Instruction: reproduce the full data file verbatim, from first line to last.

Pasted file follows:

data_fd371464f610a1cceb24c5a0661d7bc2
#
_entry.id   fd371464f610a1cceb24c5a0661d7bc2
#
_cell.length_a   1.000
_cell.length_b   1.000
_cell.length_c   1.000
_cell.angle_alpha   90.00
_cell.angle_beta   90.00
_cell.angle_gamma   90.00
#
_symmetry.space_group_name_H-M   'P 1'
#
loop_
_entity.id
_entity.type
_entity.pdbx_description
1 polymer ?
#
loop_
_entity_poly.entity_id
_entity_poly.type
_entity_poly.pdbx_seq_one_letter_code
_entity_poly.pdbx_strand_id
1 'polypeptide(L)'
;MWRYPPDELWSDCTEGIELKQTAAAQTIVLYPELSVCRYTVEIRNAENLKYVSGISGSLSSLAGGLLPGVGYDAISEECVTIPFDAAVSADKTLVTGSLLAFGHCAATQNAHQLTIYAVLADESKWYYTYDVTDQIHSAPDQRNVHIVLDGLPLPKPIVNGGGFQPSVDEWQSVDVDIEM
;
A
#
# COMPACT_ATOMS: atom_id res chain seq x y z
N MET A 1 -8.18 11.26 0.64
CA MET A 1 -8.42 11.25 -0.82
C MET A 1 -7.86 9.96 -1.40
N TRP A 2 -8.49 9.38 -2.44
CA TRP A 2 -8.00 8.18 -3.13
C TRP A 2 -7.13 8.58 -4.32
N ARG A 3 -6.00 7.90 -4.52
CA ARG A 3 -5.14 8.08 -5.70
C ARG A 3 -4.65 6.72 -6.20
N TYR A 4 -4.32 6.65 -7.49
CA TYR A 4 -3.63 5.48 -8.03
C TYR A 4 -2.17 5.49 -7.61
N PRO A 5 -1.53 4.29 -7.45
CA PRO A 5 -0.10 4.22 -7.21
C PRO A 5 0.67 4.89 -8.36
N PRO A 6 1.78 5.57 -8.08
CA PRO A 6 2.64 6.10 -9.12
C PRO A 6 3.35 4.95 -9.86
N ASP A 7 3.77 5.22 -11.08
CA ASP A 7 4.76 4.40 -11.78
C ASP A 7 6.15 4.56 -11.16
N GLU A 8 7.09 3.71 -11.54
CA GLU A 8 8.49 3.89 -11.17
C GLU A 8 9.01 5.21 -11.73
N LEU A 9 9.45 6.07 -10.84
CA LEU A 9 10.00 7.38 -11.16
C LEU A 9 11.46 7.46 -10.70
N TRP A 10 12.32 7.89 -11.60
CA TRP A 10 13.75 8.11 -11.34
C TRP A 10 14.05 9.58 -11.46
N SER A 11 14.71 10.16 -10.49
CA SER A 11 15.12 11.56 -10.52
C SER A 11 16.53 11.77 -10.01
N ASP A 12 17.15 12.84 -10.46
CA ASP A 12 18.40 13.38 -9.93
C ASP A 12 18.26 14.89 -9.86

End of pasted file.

data_fd371464f610a1cceb24c5a0661d7bc2
#
_entry.id   fd371464f610a1cceb24c5a0661d7bc2
#
_cell.length_a   1.000
_cell.length_b   1.000
_cell.length_c   1.000
_cell.angle_alpha   90.00
_cell.angle_beta   90.00
_cell.angle_gamma   90.00
#
_symmetry.space_group_name_H-M   'P 1'
#
loop_
_entity.id
_entity.type
_entity.pdbx_description
1 polymer ?
#
loop_
_entity_poly.entity_id
_entity_poly.type
_entity_poly.pdbx_seq_one_letter_code
_entity_poly.pdbx_strand_id
1 'polypeptide(L)'
;MWRYPPDELWSDCTEGIELKQTAAAQTIVLYPELSVCRYTVEIRNAENLKYVSGISGSLSSLAGGLLPGVGYDAISEECVTIPFDAAVSADKTLVTGSLLAFGHCAATQNAHQLTIYAVLADESKWYYTYDVTDQIHSAPDQRNVHIVLDGLPLPKPIVNGGGFQPSVDEWQSVDVDIEM
;
A
#
# COMPACT_ATOMS: atom_id res chain seq x y z
N MET A 1 -8.18 11.26 0.64
CA MET A 1 -8.42 11.25 -0.82
C MET A 1 -7.86 9.96 -1.40
N TRP A 2 -8.49 9.38 -2.44
CA TRP A 2 -8.00 8.18 -3.13
C TRP A 2 -7.13 8.58 -4.32
N ARG A 3 -6.00 7.90 -4.52
CA ARG A 3 -5.14 8.08 -5.70
C ARG A 3 -4.65 6.72 -6.20
N TYR A 4 -4.32 6.65 -7.49
CA TYR A 4 -3.63 5.48 -8.03
C TYR A 4 -2.17 5.49 -7.61
N PRO A 5 -1.53 4.29 -7.45
CA PRO A 5 -0.10 4.22 -7.21
C PRO A 5 0.67 4.89 -8.36
N PRO A 6 1.78 5.57 -8.08
CA PRO A 6 2.64 6.10 -9.12
C PRO A 6 3.35 4.95 -9.86
N ASP A 7 3.77 5.22 -11.08
CA ASP A 7 4.76 4.40 -11.78
C ASP A 7 6.15 4.56 -11.16
N GLU A 8 7.09 3.71 -11.54
CA GLU A 8 8.49 3.89 -11.17
C GLU A 8 9.01 5.21 -11.73
N LEU A 9 9.45 6.07 -10.84
CA LEU A 9 10.00 7.38 -11.16
C LEU A 9 11.46 7.46 -10.70
N TRP A 10 12.32 7.89 -11.60
CA TRP A 10 13.75 8.11 -11.34
C TRP A 10 14.05 9.58 -11.46
N SER A 11 14.71 10.16 -10.49
CA SER A 11 15.12 11.56 -10.52
C SER A 11 16.53 11.77 -10.01
N ASP A 12 17.15 12.84 -10.46
CA ASP A 12 18.40 13.38 -9.93
C ASP A 12 18.26 14.89 -9.86